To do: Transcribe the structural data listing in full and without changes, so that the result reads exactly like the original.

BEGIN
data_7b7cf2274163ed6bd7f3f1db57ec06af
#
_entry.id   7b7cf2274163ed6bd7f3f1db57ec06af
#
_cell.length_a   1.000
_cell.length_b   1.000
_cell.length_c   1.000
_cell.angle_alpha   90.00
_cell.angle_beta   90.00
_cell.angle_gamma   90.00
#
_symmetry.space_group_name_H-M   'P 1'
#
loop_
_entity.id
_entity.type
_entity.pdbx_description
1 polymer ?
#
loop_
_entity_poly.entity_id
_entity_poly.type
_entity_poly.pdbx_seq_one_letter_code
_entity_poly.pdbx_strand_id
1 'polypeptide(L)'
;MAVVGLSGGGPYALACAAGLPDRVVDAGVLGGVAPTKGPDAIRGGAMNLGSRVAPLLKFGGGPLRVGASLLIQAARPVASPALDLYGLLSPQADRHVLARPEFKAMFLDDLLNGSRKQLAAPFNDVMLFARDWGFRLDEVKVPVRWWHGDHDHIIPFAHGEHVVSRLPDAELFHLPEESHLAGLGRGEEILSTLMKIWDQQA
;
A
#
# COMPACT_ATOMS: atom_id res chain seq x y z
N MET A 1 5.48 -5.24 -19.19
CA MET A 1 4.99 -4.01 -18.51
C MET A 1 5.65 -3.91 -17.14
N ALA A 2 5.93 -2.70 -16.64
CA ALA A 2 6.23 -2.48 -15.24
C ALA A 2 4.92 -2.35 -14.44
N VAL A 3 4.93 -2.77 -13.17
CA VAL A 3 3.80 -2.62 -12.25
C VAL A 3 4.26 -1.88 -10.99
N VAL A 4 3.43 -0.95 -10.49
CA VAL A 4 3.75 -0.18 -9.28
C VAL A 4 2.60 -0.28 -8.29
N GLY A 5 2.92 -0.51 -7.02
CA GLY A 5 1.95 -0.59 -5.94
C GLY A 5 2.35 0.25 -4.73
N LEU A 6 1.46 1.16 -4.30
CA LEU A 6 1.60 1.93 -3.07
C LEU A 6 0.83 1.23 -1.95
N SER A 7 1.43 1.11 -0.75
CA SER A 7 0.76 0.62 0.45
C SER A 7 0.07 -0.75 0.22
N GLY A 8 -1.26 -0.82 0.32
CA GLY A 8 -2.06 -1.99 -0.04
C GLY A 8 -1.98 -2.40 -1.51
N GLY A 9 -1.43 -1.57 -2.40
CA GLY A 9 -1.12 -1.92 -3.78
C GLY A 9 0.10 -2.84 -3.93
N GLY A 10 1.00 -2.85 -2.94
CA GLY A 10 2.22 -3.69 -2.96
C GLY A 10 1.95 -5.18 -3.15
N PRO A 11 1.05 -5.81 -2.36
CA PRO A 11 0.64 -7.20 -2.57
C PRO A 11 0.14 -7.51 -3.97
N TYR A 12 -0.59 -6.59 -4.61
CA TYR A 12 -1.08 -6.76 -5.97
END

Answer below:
data_7b7cf2274163ed6bd7f3f1db57ec06af
#
_entry.id   7b7cf2274163ed6bd7f3f1db57ec06af
#
_cell.length_a   1.000
_cell.length_b   1.000
_cell.length_c   1.000
_cell.angle_alpha   90.00
_cell.angle_beta   90.00
_cell.angle_gamma   90.00
#
_symmetry.space_group_name_H-M   'P 1'
#
loop_
_entity.id
_entity.type
_entity.pdbx_description
1 polymer ?
#
loop_
_entity_poly.entity_id
_entity_poly.type
_entity_poly.pdbx_seq_one_letter_code
_entity_poly.pdbx_strand_id
1 'polypeptide(L)'
;MAVVGLSGGGPYALACAAGLPDRVVDAGVLGGVAPTKGPDAIRGGAMNLGSRVAPLLKFGGGPLRVGASLLIQAARPVASPALDLYGLLSPQADRHVLARPEFKAMFLDDLLNGSRKQLAAPFNDVMLFARDWGFRLDEVKVPVRWWHGDHDHIIPFAHGEHVVSRLPDAELFHLPEESHLAGLGRGEEILSTLMKIWDQQA
;
A
#
# COMPACT_ATOMS: atom_id res chain seq x y z
N MET A 1 5.48 -5.24 -19.19
CA MET A 1 4.99 -4.01 -18.51
C MET A 1 5.65 -3.91 -17.14
N ALA A 2 5.93 -2.70 -16.64
CA ALA A 2 6.23 -2.48 -15.24
C ALA A 2 4.92 -2.35 -14.44
N VAL A 3 4.93 -2.77 -13.17
CA VAL A 3 3.80 -2.62 -12.25
C VAL A 3 4.26 -1.88 -10.99
N VAL A 4 3.43 -0.95 -10.49
CA VAL A 4 3.75 -0.18 -9.28
C VAL A 4 2.60 -0.28 -8.29
N GLY A 5 2.92 -0.51 -7.02
CA GLY A 5 1.95 -0.59 -5.94
C GLY A 5 2.35 0.25 -4.73
N LEU A 6 1.46 1.16 -4.30
CA LEU A 6 1.60 1.93 -3.07
C LEU A 6 0.83 1.23 -1.95
N SER A 7 1.43 1.11 -0.75
CA SER A 7 0.76 0.62 0.45
C SER A 7 0.07 -0.75 0.22
N GLY A 8 -1.26 -0.82 0.32
CA GLY A 8 -2.06 -1.99 -0.04
C GLY A 8 -1.98 -2.40 -1.51
N GLY A 9 -1.43 -1.57 -2.40
CA GLY A 9 -1.12 -1.92 -3.78
C GLY A 9 0.10 -2.84 -3.93
N GLY A 10 1.00 -2.85 -2.94
CA GLY A 10 2.22 -3.69 -2.96
C GLY A 10 1.95 -5.18 -3.15
N PRO A 11 1.05 -5.81 -2.36
CA PRO A 11 0.64 -7.20 -2.57
C PRO A 11 0.14 -7.51 -3.97
N TYR A 12 -0.59 -6.59 -4.61
CA TYR A 12 -1.08 -6.76 -5.97